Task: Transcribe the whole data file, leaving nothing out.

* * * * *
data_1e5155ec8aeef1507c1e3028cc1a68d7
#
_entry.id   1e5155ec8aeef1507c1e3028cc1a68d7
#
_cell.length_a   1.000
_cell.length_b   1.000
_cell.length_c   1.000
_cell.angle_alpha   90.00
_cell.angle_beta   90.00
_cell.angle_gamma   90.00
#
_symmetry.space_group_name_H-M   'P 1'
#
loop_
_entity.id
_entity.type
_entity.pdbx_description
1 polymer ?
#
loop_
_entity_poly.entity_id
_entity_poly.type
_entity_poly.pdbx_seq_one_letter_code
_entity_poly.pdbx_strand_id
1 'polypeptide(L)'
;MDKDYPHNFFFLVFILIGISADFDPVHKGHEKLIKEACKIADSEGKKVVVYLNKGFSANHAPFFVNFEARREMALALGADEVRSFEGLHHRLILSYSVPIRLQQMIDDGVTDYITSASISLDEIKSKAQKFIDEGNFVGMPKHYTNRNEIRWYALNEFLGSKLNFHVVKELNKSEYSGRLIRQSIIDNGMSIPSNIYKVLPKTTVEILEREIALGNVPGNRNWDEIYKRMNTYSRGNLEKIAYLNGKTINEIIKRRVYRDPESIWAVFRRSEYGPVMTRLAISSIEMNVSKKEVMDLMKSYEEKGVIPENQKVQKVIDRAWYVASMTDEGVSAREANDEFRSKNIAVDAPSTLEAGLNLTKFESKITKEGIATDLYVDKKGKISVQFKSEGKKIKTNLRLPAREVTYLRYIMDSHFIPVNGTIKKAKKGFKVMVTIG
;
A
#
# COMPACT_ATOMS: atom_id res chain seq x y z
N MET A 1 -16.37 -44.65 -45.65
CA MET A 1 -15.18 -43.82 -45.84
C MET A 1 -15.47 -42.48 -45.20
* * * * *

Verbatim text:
data_1e5155ec8aeef1507c1e3028cc1a68d7
#
_entry.id   1e5155ec8aeef1507c1e3028cc1a68d7
#
_cell.length_a   1.000
_cell.length_b   1.000
_cell.length_c   1.000
_cell.angle_alpha   90.00
_cell.angle_beta   90.00
_cell.angle_gamma   90.00
#
_symmetry.space_group_name_H-M   'P 1'
#
loop_
_entity.id
_entity.type
_entity.pdbx_description
1 polymer ?
#
loop_
_entity_poly.entity_id
_entity_poly.type
_entity_poly.pdbx_seq_one_letter_code
_entity_poly.pdbx_strand_id
1 'polypeptide(L)'
;MDKDYPHNFFFLVFILIGISADFDPVHKGHEKLIKEACKIADSEGKKVVVYLNKGFSANHAPFFVNFEARREMALALGADEVRSFEGLHHRLILSYSVPIRLQQMIDDGVTDYITSASISLDEIKSKAQKFIDEGNFVGMPKHYTNRNEIRWYALNEFLGSKLNFHVVKELNKSEYSGRLIRQSIIDNGMSIPSNIYKVLPKTTVEILEREIALGNVPGNRNWDEIYKRMNTYSRGNLEKIAYLNGKTINEIIKRRVYRDPESIWAVFRRSEYGPVMTRLAISSIEMNVSKKEVMDLMKSYEEKGVIPENQKVQKVIDRAWYVASMTDEGVSAREANDEFRSKNIAVDAPSTLEAGLNLTKFESKITKEGIATDLYVDKKGKISVQFKSEGKKIKTNLRLPAREVTYLRYIMDSHFIPVNGTIKKAKKGFKVMVTIG
;
A
#
# COMPACT_ATOMS: atom_id res chain seq x y z
N MET A 1 -16.37 -44.65 -45.65
CA MET A 1 -15.18 -43.82 -45.84
C MET A 1 -15.47 -42.48 -45.20